Gwinnett Medical Center (GMC) was recognized with an American Heart Association Mission: Lifeline® Gold Plus Quality Achievement Award. The award recognizes GMC’s success in implementing the highest standard of care for heart attack patients. And GMC is the first hospital in Georgia to receive the Gold Plus performance distinction.
Each year in the United States, nearly 300,000 people have the most severe form of heart attack, a STEMI, known as ST-segment elevation myocardial infarction. A STEMI occurs when a blood clot completely blocks an artery to the heart. It’s critical to immediately restore blood flow, either by opening the blocked vessel with an angioplasty or by giving clot-dissolving medication. Hospitals involved in Mission: Lifeline are part of a system that makes sure STEMI patients get the right care they need, as quickly as possible. Mission: Lifeline focuses on improving the system of care for these and other heart attack patients.
“Achieving exceptional results for our patients drives us to make the best life-saving decisions ranging from medical diagnosis to technology,” said Phil Wolfe, president and CEO Gwinnett Medical Center. “This recognition reinforces our processes and the skills of our cardiac care experts.”
Hospitals that receive the Mission: Lifeline Gold Performance Achievement Award have demonstrated for 24 consecutive months that at least 85 percent of eligible STEMI patients (without contraindications) are treated within specific time frames upon entering the hospital and discharged following the American Heart Association’s recommended treatment guidelines.
The Plus Award is an additional award provided to receiving centers that meet bronze, silver or gold criteria and in addition are able to achieve first door to device time of 120 minutes or less (for transfers). Receiving centers must have an achievement score of 75 percent or greater for the plus measure.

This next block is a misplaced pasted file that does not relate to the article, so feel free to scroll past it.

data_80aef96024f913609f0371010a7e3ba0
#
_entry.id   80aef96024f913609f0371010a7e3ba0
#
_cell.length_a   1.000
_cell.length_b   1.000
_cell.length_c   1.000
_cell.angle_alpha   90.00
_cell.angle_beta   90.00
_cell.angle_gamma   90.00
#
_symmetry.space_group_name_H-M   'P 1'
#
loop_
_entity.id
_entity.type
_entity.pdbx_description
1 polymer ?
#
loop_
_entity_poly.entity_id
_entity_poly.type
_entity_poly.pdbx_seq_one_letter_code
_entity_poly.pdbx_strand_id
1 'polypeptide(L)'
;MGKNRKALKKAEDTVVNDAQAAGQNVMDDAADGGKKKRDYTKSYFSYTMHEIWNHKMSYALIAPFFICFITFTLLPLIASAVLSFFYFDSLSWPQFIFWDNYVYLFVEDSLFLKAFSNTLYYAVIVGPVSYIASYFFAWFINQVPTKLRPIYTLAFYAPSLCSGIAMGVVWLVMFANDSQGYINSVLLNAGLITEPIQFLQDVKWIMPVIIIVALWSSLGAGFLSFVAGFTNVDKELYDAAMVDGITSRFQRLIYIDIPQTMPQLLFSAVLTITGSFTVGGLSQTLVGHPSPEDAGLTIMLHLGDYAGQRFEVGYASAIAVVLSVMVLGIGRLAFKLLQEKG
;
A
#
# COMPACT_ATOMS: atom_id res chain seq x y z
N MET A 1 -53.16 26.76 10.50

As a “STEMI Receiving Hospital,” GMC meets high standards of performance in quick and appropriate treatment of STEMI patients in the Emergency Department and the Cardiac Catheterization labs as well as during the hospitalization. Before they are discharged, patients are started on aggressive risk reduction therapies such as cholesterol-lowering drugs, aspirin, ACE inhibitors, and beta-blockers; they also receive smoking cessation counseling if needed. Hospitals must adhere to these guidelines-based measures at a high level for a designated period of time to be eligible for the achievement awards.
About Gwinnett Medical Center
Gwinnett Medical Center is a nationally-recognized, not-for-profit healthcare network with acute-care hospitals in Lawrenceville and Duluth. Offering cardiovascular, orthopedic and neuroscience specialty care as well as a full continuum of wellness services, GMC’s 4,800 associates and 800 affiliated physicians serve more than 400,000 patients annually. To learn more about how GMC is transforming healthcare, visit gwinnettmedicalcenter.org or follow us at facebook.com/gwinnettmedical, twitter.com/gwinnettmedical or youtube.com/gwinnettmedical.
About Mission: Lifeline
The American Heart Association’s Mission: Lifeline program helps hospitals and emergency medical services develop systems of care that follow proven standards and procedures for STEMI patients. The program works by mobilizing teams across the continuum of care to implement American Heart Association/American College of Cardiology clinical treatment guidelines. For more information, visit www.heart.org/missionlifelineOpens new windowand www.heart.org/qualityOpens new window.